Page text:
Wednesday 19 December 2018

Always count your change - it pays dividends

A run makes you feel good
A run makes you feel good

John Masterson

How well do most of us know ourselves? Probably not very well. We do not usually observe ourselves in a very structured way.

Increasingly people are keeping diaries of things they do, or don't do, in an effort to better understand their behaviour and perhaps change it.

Some people monitor moods and often gain some insight into what causes them to feel the way they do. One thing I do know about myself is that my exercise routine needs change.

When summer time begins I know it is time to end my hibernation. The fact that the hour changes in the depths of winter is a bit of a joke.

It does, however, give me some hope that some time soon there will be long evenings in the outdoors without wearing thermals.

Like many humans, I hibernate badly. I envy the animals that have a good feed in autumn and sport the animal equivalent of a beer belly for a few short days before heading off to sleep.

By the time they are out and about again in spring they are perfectly toned and looking their best without any effort whatsoever.

It just isn't fair.

My routine for a good few years is to get back into running a few miles most days once the weather warms up.

Nothing will make me run even a hundred yards when it is cold and wet. But once there is a warm breeze on my face I will happily put on my running watch and thoroughly enjoy the effort.

Gradually the winter flab decreases and by the time the hour goes back I am at my peak.

My body is ready for the beach around the time you wear a fleece over your sweater.

I mention the running watch because one of the best ways to change behaviour is to measure it.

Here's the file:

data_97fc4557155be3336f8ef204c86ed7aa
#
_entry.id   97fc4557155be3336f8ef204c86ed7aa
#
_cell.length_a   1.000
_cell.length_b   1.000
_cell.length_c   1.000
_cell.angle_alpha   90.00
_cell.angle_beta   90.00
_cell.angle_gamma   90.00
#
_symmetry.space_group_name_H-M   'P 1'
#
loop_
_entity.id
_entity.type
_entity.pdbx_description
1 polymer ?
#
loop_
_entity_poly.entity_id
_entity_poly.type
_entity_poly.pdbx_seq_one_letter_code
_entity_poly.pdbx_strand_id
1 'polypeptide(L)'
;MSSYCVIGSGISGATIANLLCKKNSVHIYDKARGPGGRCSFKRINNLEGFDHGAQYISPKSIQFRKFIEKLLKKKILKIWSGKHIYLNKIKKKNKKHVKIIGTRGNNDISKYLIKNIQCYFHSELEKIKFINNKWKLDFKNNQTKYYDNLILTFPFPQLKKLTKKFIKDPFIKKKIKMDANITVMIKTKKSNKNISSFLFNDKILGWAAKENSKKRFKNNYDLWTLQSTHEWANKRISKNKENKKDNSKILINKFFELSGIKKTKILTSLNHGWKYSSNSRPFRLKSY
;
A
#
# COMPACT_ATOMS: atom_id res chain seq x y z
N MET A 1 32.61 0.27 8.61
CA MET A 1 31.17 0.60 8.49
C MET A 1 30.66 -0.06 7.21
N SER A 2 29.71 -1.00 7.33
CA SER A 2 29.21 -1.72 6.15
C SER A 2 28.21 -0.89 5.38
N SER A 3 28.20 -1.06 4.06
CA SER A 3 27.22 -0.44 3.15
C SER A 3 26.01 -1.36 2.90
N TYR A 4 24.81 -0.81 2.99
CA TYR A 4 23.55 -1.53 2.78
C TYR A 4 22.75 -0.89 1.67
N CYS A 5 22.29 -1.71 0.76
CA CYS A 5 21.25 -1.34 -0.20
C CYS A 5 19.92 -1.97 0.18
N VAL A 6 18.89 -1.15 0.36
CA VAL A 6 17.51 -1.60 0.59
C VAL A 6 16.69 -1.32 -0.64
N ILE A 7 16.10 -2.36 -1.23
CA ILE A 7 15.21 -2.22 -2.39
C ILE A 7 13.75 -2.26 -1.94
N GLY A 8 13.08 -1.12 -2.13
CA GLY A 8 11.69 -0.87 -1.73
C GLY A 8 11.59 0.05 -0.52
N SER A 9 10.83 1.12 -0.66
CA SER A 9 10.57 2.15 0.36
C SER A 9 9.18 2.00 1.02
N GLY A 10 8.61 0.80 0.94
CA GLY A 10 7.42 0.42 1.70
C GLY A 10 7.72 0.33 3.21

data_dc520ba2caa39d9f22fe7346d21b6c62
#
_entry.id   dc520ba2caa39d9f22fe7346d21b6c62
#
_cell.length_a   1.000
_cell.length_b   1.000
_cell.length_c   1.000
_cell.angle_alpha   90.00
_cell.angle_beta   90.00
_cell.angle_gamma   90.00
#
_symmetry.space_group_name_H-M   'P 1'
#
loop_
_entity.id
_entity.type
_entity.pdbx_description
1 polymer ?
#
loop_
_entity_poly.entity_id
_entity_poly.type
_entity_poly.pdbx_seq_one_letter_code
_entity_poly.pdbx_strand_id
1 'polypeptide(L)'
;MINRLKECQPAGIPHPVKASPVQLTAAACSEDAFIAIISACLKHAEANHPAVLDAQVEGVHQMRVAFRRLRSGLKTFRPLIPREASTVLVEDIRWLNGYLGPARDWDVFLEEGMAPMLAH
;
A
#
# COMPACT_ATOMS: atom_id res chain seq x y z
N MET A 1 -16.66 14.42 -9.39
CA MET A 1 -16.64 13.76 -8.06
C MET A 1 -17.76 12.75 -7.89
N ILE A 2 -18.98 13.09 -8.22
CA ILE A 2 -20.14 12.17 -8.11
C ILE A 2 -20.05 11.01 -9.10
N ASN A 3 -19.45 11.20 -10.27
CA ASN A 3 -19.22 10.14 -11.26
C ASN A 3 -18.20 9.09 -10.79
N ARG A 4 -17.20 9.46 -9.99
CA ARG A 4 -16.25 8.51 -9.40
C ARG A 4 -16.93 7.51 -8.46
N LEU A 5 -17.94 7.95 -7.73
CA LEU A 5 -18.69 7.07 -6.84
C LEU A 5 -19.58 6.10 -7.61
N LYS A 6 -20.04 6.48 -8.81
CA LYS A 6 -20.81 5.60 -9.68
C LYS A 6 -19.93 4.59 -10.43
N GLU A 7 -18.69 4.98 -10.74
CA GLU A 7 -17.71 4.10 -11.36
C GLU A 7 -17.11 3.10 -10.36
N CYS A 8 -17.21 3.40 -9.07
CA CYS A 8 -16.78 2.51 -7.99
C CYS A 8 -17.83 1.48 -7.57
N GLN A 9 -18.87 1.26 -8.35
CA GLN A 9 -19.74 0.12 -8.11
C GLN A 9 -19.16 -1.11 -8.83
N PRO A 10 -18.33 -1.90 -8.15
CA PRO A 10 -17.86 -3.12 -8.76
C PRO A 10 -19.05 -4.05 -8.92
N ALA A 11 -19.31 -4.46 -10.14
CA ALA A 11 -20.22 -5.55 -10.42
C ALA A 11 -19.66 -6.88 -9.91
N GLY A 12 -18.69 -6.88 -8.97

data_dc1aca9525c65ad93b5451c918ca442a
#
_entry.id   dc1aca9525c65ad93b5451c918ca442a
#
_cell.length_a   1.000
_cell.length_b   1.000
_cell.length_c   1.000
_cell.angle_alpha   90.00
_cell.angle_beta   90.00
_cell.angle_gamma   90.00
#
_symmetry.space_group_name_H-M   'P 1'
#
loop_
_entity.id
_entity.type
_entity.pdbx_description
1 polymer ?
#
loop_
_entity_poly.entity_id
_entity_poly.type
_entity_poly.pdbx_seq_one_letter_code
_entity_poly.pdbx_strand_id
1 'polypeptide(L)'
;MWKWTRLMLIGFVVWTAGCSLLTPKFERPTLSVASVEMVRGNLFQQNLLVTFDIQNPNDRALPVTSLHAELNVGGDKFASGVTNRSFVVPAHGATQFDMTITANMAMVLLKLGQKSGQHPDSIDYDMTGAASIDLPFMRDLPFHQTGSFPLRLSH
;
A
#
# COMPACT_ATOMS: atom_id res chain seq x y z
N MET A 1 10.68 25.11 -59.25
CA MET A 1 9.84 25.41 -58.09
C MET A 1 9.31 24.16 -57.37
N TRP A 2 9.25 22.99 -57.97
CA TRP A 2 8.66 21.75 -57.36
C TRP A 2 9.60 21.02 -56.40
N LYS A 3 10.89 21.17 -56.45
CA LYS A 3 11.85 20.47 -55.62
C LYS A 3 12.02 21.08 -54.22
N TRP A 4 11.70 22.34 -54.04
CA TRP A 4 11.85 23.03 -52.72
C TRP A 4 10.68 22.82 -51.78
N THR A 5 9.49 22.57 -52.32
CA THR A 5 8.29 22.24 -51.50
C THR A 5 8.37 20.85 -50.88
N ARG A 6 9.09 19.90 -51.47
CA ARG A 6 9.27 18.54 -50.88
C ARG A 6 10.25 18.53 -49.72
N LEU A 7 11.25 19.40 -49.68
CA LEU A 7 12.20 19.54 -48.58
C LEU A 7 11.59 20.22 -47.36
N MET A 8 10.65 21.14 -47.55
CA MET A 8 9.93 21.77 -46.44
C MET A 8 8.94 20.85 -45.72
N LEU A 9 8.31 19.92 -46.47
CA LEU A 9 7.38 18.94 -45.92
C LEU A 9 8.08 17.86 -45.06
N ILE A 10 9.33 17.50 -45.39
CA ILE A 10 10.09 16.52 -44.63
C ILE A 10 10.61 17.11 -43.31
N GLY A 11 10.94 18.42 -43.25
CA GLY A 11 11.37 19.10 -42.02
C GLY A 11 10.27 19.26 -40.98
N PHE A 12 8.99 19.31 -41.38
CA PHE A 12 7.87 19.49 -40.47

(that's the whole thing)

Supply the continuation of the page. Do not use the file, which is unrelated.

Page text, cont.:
There is great pleasure in watching your time come down even by a few seconds each week. Put a graph on the fridge and it is a great motivator.

The second important measurement is the weighing scales because it does not tell lies. People will tell you anything to be polite.

The weighing scales just tells it as it is. You need a target, and you need to write it down.

I put this graph in the bathroom. The fridge is a bit public.

The only thing I do in the winter to stop becoming a complete slob is walk. When you see the number of calories you burn walking, you realise that it only qualifies as exercise by the skin of its teeth.

But again counting keeps you honest. My watch counts my steps and sets a target each day. As you make your target it is slowly increased.

People who do this will tell you that they just cannot go to bed unless the target is reached.

One rainy night in the winter I was walking up and down the landing at five to midnight until I got the reassuring buzz at 11.58.

Cigarette smokers have a reasonable idea of how many they smoke because of the pack size.

I still suspect they underestimate the actual amount they smoke. Likewise with alcohol, and particularly when you pour at home.

If you want to change any behaviour begin by counting it. My excuses are now gone with the longer evenings.

And it only takes a few outings before you remember the mental changes. A run makes you feel good. Remind me to join a gym when summer time ends.

Sunday Indo Living

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